One cannot discuss the intersection of mainstream pop and Christmas music without mentioning Phil Spector’s landmark album A Christmas Gift for You from Phil Spector (1963). Applying his legendary Wall-of-Sound production to a batch of contemporary and classic Christmas tunes, A Christmas Gift would become the standard for modern Christmas pop. Spector’s stable of performers, including Darlene Love, the Ronettes, the Crystals, and Bob B. Soxx & the Blue Jeans, took on various tunes, giving the songs a streetwise, rock feel. Songs like “Santa Clause Is Coming to Town” are remade into a Christmas sock-hop dance tune. The highlight of Spector’s album is Darlene Love’s boisterous “Christmas (Baby Please Come Home)”, an original piece Spector wrote with Ellie Greenwich and Jeff Barry.
Love’s song with Spector would become one of the most significant contemporary holiday standards of the modern rock era. Most Christmas music came from the Great American Songbook, and Spector’s original felt like a raucous clarion call. It shook up Christmas music.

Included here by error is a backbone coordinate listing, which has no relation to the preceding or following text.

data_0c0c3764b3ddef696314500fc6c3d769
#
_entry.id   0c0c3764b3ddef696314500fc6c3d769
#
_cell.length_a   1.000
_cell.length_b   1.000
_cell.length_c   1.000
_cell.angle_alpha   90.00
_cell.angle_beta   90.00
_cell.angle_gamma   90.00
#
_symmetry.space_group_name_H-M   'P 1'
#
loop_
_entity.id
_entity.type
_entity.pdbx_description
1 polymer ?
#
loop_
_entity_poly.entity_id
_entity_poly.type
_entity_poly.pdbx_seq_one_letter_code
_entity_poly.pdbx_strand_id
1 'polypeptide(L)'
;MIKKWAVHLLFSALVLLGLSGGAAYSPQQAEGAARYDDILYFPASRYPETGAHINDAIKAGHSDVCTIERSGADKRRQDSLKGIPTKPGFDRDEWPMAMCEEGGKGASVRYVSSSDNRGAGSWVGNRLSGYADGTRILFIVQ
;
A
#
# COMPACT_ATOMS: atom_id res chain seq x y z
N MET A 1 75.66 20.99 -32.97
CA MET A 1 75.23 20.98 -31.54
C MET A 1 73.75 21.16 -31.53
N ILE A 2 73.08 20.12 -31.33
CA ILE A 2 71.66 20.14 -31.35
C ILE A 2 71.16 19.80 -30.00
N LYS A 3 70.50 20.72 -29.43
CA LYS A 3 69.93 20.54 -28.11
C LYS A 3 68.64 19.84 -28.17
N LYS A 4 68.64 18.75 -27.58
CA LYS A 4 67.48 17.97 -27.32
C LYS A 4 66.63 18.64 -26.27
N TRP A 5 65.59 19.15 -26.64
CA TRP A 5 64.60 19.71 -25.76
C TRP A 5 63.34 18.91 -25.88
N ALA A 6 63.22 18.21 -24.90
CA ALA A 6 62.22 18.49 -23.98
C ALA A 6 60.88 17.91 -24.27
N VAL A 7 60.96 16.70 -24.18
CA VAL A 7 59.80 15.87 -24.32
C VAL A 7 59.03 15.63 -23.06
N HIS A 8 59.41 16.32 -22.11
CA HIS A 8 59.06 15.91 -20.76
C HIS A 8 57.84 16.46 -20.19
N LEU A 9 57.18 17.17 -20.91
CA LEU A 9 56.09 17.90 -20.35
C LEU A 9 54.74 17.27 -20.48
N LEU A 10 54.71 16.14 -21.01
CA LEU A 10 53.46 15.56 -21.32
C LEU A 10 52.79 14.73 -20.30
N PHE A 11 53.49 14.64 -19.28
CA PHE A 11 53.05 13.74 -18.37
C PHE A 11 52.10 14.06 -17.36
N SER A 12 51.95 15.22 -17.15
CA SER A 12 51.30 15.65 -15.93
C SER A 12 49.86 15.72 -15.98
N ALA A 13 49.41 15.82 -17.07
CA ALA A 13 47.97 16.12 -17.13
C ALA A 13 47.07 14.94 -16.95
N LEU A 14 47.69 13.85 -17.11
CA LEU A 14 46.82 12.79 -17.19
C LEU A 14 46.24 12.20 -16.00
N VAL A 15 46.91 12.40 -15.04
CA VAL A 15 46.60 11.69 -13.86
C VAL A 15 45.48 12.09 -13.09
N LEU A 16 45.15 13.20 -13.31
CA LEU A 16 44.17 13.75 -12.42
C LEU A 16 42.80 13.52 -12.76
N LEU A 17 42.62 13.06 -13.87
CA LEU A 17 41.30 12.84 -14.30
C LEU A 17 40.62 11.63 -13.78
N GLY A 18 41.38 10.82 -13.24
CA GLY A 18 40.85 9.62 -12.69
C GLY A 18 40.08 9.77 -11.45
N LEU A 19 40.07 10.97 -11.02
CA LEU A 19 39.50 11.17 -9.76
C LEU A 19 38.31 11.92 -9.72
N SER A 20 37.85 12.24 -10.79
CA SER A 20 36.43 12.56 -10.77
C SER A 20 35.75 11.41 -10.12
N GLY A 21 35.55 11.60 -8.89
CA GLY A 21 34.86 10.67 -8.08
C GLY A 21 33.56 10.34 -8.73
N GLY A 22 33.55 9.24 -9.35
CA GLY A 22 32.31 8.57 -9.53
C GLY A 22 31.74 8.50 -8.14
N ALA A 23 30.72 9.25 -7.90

Its influence can be heard on Carey’s record – not only in the most obvious case, with her cover of “Christmas (Baby Please Come Home)” but with “All I Want for Christmas Is You”, which arguably surpassed Love’s song as the premier Christmas pop song. (This seeming rivalry came to a silly head when Love and Carey declared themselves queens of Christmas, with the younger diva even making noise of trademarking the moniker.) “All I Want for Christmas Is You” is a near-perfect homage and pastiche of Spector’s Christmas work.
Written by Carey and her longtime collaborator, Walter Afanasieff, “All I Want for Christmas Is You)” takes many of its musical cues from Spector’s classic work. She and Afanasieff do a lot of work to recreate Spector’s gaudy Wall-of-Sound and incorporate the swinging beat of 1960s girl group pop and the stomping beat of trademark Motown. Her delivery is joyful and girlish, and her background vocalists add just the right amount of raucous joy. (Future soul star Kelly Price is in the chorus that offers Carey ebullient support.)
Like most pop stars of her day, visuals were crucial for Carey’s work, and the music video for “All I Want for Christmas Is You” captures the old-fashioned vibe of the tune. Filmed using Super 8 film and directed by Carey herself, the video touches upon the nostalgia of the song and Christmas itself. For adults, the magic of Christmas is tied to sentimental memories. In the video, Carey is at once sexy yet youthful, clad in a cherry-red snowsuit as she frolics on a snowy hill, swooshing down on a sled, sitting on Santa’s lap, or playing with her dog dressed as a reindeer. The video’s images of yesterday, with images of snow-covered red barns and Christmas trees, suggest Currier and Ives.